A healthy 27-year-old father of three dies from the flu. These were his first symptoms

Quenten Thomas, 27, a father of three young children in Marysville, Tennessee, died last week due to complications from the flu.

He was coughing and having trouble breathing, his father, Robert Thomas, told NBC News.

“It hurt a lot to cough and it was hard for him to catch his breath,” Robert Thomas recalled. He had been wearing a finger monitor to monitor his blood oxygen levels. “He noticed that his oxygen was getting low, so he went to the hospital and asked for oxygen first,” said Robert Thomas.

Quenten Thomas, 27, died from flu complications on January 6, 2024. He went to the hospital before he died, but was sent home.Courtesy Kensie Thomas

The hospital initially sent Quenten Thomas, who had not gotten a flu shot this season, home to recover with water, food and sleep, according to his father. But his oxygen levels were still low and he was still in pain, so he went back.

This time, the doctors took his symptoms more seriously, but his condition soon worsened.

“They connected him to an artificial respirator and he ended up in a coma”, explained Robert Thomas. He died on January 6, 2024. He left behind an 8-year-old daughter, as well as an 11-month-old boy and a 1-month-old girl.

“It’s incredible,” said Robert Thomas, adding that his son was a “healthy, hard-working young man” and “never gave up.”

Flu symptoms in 2024

Across the country, flu activity remains high, according to the most recent data from the Centers for Disease Control and Prevention (CDC).

So far this flu season, about 9,400 people have died, and there have been 150,000 hospitalizations and 14 million infections. In the first week of January, the CDC counted 13 flu-related deaths in children, bringing the total to 40 pediatric deaths so far this season.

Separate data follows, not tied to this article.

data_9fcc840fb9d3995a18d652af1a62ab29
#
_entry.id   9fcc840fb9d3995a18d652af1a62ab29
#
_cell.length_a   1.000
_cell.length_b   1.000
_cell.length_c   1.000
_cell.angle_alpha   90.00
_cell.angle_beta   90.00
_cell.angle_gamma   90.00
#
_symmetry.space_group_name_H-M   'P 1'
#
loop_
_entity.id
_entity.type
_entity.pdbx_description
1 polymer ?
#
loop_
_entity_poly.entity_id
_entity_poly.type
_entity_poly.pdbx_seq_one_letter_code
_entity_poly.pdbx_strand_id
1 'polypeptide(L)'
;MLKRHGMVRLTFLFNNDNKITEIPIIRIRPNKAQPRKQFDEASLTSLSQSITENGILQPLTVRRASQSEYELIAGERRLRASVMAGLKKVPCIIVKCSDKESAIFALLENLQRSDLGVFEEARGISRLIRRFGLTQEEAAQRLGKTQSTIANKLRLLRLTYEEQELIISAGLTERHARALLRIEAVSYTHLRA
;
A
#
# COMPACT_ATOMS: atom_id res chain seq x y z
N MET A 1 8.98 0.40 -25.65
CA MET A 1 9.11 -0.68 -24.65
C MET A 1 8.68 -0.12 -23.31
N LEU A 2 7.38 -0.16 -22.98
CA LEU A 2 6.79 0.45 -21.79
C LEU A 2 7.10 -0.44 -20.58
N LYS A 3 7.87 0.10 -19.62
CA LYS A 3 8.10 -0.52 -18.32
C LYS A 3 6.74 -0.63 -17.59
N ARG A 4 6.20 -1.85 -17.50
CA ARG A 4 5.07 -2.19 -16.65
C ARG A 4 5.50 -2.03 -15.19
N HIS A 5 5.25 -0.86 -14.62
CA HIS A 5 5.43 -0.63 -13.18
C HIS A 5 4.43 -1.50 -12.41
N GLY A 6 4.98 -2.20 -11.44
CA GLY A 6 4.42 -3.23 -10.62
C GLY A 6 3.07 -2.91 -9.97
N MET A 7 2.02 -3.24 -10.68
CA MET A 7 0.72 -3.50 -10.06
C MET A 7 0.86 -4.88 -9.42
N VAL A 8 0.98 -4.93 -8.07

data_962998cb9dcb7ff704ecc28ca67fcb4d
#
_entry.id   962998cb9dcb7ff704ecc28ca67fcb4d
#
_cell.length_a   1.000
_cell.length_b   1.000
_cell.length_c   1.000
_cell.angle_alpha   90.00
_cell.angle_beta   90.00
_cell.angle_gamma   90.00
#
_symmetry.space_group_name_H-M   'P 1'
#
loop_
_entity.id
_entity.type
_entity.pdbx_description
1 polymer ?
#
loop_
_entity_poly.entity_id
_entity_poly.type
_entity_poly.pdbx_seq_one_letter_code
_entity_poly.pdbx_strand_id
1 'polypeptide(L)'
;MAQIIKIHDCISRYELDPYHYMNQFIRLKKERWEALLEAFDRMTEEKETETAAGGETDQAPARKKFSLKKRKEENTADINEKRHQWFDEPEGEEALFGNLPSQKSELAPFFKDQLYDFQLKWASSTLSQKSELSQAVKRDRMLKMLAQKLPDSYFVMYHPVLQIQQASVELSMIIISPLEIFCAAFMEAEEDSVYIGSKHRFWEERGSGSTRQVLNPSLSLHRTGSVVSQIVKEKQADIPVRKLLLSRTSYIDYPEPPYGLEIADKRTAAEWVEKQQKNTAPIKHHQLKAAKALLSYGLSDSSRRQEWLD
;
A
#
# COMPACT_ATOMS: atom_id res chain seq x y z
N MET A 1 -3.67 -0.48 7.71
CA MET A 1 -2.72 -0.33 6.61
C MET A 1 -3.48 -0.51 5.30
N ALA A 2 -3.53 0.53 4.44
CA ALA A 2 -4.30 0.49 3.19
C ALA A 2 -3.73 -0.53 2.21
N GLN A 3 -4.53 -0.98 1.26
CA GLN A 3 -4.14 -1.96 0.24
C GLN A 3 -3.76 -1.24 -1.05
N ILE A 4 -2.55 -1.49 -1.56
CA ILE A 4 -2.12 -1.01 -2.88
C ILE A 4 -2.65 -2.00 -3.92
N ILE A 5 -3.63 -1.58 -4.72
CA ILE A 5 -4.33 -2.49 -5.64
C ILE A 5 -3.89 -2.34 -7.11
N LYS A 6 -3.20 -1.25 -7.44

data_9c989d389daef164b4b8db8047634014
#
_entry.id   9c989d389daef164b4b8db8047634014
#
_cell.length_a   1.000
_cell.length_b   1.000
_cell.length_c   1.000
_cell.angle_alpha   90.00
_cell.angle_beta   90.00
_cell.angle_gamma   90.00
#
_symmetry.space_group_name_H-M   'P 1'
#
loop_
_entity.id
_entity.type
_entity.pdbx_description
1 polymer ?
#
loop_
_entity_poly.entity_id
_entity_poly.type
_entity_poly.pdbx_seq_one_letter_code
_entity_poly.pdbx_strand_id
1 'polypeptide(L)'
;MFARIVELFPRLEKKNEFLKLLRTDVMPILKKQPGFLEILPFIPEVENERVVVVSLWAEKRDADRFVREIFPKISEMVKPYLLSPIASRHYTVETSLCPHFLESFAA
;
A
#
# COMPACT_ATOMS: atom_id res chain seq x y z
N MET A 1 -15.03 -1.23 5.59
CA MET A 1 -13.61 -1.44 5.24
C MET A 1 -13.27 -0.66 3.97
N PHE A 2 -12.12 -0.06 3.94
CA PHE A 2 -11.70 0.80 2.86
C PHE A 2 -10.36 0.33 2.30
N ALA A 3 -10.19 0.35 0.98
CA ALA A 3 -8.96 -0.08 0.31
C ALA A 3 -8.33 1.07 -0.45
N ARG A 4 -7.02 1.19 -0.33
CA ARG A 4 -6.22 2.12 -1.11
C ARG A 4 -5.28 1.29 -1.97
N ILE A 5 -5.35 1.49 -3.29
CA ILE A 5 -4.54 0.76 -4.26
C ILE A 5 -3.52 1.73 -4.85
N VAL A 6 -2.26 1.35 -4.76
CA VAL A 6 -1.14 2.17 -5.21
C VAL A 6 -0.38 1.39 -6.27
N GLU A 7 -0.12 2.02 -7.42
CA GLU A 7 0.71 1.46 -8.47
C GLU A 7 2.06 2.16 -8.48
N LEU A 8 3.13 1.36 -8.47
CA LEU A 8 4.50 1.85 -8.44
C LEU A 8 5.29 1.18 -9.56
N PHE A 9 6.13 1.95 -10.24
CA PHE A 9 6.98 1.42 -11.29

Data through Jan. 12 (the most recent available) indicated that flu activity may be declining but may rebound again, a CDC spokesperson told NBC News.

This flu season, some doctors have seen symptoms more severe flu infections than usual in young peoplesometimes even if they have had a flu shot, NBC News reported.

Dr. Dhaval Desai, director of Hospital Medicine at Emory Saint Joseph’s Hospital in Atlanta, told NBC News that he has recently treated people of various ages with severe flu symptoms. Desai himself battled a serious bout of flu and ended up in the emergency room in November. despite being vaccinated.

Common flu symptoms are:

  • Fever.
  • Cough.
  • Sore throat.
  • Headache.
  • Runny nose.
  • Fatigue.
  • Muscle pain.

Most people who get the flu recover within a week, but some are at higher risk of serious complications, especially those with underlying conditions such as asthma, heart disease and diabetes, as well as older adults. In rare cases, the flu can be serious – and even fatal – in otherwise healthy young people.

Dr. Desai and Dr. Rachael Lee, an associate professor in the division of infectious diseases at the University of Alabama, told NBC News that some of the most severe flu symptoms they have seen this season are:

  • Dehydration.
  • Wheezing (high-pitched sound of air passing through the ducts).
  • Intense muscle pain and headaches.
  • High fever, sometimes above 10ºF (40ºC).
  • Fatigue.

As the flu continues to spread along with other respiratory illnesses, such as COVID-19 and respiratory syncytial virus, experts are urging people to take precautions, especially getting vaccinated and wearing a mask.

Robert Thomas also urges people to take the flu more seriously. And he has a message for those who think they don’t need to get a flu shot: Don’t risk it.

“You may not need the flu vaccine. You may do fine without it (the vaccine),” he said. “(But) you could give the flu to your child, who is younger than you, and they could die from it,” he said.

“If he loves your family, don’t take the risk. Why risk someone you love so much?” he stressed.